If your TV is on the fritz, you didn't pay your cable/satellite bill or you're just one of those Communists who does not watch the tube, you may not have heard there is a new Star Trek movie opening today and, according to one Weekly Trekker at least, it's a solid effort.
But some die-hards do have something to complain about, and they can do that complaining in the Warrior Tongue, Klingon. For as Slate's Arika Okrent points out, "There's something missing from J.J. Abrams' reboot of the moribund Star Trek franchise, and that something is Klingon. I mean Klingon the language."
Time was you could mock those costumed geeks standing in line at the Anaheim Convention Center, practicing their second langugage, all loud and proud. Okay, so that time has not yet expired and probably never will. But do know that being able to converse with that fellow and others who look like these cats to the left is so admired there is a Klingon Language Institute, based on the work of its inventor, linguist Marc Okrand, and a quarterly journal, HolQeD.
"The Klingon language is something truly unique," boasts the KLI. "While there have been other artificial languages, and other languages crafted for fictional beings, Klingon is one of the rare times when a trained linguist has been called upon to create a language for aliens. Add to this more than a quarter-century of the Star Trek phenomenon, a mythos that has permeated popular culture and spread around the globe."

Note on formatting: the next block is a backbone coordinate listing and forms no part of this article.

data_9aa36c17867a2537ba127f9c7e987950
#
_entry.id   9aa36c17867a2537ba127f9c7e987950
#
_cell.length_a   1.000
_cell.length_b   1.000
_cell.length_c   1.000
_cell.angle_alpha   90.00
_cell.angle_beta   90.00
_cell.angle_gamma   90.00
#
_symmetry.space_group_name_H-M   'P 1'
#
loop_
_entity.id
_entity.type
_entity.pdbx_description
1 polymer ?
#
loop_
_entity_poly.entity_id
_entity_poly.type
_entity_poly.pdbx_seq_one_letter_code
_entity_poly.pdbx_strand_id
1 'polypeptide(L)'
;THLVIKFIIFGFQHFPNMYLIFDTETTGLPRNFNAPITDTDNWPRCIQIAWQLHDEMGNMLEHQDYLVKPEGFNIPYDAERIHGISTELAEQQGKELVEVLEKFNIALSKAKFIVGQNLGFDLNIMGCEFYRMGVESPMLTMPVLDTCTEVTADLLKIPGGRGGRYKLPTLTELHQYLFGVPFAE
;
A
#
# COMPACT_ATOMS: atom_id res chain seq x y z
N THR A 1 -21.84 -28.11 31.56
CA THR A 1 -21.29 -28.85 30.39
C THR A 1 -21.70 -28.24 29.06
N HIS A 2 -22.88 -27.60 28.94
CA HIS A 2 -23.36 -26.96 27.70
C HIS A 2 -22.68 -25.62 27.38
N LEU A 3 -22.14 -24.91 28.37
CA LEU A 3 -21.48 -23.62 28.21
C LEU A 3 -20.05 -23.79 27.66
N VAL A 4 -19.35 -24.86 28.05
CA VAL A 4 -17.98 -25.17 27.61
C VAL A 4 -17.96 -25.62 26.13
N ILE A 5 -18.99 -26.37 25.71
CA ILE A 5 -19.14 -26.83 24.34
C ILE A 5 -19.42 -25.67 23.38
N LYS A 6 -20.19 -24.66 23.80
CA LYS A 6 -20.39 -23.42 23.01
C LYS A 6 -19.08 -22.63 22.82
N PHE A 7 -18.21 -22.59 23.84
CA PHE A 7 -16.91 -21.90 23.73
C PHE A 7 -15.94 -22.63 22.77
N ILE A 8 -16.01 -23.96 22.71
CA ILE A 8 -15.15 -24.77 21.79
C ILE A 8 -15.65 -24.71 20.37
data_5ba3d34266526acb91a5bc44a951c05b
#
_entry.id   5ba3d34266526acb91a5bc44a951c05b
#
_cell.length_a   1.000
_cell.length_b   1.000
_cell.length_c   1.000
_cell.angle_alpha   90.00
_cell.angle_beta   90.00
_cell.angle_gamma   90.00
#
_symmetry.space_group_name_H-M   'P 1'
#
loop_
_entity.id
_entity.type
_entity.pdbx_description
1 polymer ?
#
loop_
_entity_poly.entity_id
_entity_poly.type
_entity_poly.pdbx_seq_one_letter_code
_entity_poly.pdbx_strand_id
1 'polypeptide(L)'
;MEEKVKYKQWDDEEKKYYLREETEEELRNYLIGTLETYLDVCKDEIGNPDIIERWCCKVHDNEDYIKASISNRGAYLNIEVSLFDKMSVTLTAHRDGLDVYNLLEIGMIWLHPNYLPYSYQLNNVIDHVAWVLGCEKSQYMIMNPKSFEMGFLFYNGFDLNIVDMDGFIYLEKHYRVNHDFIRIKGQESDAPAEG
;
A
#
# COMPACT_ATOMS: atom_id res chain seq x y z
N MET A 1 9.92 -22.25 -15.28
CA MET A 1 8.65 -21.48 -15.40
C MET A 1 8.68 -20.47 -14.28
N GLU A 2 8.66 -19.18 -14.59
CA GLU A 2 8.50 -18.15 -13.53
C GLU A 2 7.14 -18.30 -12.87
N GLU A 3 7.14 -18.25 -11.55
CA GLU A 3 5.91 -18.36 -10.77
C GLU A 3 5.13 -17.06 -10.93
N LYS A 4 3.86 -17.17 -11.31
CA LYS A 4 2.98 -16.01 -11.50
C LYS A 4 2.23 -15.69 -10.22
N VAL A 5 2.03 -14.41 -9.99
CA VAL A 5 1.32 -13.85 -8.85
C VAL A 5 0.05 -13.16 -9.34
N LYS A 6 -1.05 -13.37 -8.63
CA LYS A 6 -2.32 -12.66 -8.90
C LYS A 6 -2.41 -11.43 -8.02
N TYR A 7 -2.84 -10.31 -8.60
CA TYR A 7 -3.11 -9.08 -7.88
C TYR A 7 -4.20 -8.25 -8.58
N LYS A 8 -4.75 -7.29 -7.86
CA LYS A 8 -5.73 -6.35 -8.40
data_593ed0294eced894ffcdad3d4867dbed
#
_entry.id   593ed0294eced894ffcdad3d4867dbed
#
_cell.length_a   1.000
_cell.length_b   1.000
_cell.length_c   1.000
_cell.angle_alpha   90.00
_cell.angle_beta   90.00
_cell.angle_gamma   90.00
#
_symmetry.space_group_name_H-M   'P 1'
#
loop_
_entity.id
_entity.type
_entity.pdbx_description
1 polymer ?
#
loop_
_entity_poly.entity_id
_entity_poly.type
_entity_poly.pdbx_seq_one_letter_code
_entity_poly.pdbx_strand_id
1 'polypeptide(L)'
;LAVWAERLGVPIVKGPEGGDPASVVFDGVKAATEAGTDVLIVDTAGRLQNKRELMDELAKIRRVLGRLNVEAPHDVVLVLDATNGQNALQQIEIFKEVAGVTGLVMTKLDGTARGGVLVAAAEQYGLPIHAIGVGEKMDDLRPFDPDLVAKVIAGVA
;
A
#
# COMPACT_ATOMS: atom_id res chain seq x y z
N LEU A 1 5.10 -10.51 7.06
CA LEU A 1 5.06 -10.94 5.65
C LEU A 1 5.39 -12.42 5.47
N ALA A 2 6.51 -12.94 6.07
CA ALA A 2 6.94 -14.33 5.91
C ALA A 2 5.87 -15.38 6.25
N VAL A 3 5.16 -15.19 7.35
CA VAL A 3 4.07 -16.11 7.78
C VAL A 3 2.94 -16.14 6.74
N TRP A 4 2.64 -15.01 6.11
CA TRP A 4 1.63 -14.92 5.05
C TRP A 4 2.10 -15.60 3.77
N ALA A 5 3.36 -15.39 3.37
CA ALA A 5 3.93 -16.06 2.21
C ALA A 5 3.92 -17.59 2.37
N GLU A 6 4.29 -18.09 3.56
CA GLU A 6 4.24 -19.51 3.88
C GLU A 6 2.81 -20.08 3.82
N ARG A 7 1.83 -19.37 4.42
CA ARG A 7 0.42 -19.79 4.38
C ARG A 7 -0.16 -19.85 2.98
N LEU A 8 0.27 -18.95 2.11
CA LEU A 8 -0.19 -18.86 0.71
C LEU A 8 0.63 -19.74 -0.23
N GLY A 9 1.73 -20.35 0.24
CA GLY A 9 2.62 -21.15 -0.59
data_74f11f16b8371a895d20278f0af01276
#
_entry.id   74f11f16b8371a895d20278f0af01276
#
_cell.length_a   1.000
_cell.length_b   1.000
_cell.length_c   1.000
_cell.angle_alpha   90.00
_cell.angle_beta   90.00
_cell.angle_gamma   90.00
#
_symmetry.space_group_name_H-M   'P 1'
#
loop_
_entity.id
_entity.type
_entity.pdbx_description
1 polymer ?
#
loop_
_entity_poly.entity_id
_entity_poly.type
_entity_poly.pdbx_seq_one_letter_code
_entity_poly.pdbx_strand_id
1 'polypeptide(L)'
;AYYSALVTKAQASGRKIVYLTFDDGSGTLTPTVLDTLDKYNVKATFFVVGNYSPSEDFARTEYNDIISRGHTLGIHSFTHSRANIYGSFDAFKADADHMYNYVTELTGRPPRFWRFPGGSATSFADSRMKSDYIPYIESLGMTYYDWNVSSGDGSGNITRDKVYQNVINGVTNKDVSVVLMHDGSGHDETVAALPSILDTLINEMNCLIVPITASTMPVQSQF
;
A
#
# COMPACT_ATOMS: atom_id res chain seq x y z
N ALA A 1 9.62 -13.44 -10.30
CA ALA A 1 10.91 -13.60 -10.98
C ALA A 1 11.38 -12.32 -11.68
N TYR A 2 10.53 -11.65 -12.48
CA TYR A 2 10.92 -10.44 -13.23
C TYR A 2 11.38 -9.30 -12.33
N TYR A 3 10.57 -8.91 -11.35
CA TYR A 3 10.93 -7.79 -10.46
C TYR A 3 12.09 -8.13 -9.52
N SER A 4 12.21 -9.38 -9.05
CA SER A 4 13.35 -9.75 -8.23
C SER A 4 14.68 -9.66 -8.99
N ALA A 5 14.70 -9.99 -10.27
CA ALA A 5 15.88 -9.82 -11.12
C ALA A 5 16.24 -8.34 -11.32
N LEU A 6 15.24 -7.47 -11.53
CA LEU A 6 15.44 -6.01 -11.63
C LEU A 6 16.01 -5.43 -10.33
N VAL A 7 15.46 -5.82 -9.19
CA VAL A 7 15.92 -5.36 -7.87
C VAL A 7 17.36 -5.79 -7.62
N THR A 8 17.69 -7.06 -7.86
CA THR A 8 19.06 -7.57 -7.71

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Even to California, where the KLI membership directory includes doctors, dentists and professors, some of whom have email addresses that end in "usc.edu," "ucla.ed" and "berkeley.edu."
From there, Trekkers, Trekkies, Klingons, Seven of Nines and even, one supposes, Wookies can link to the website of Nick Nicholas, a business analyst and linguist residing in Melbourne, Australia, and a research associate of UC Irvine's Thesaurus Linguae Graecae (Greek literature) project.
If this appeals to you, go here to join the KLI--and have your Visa or Mastercard ready.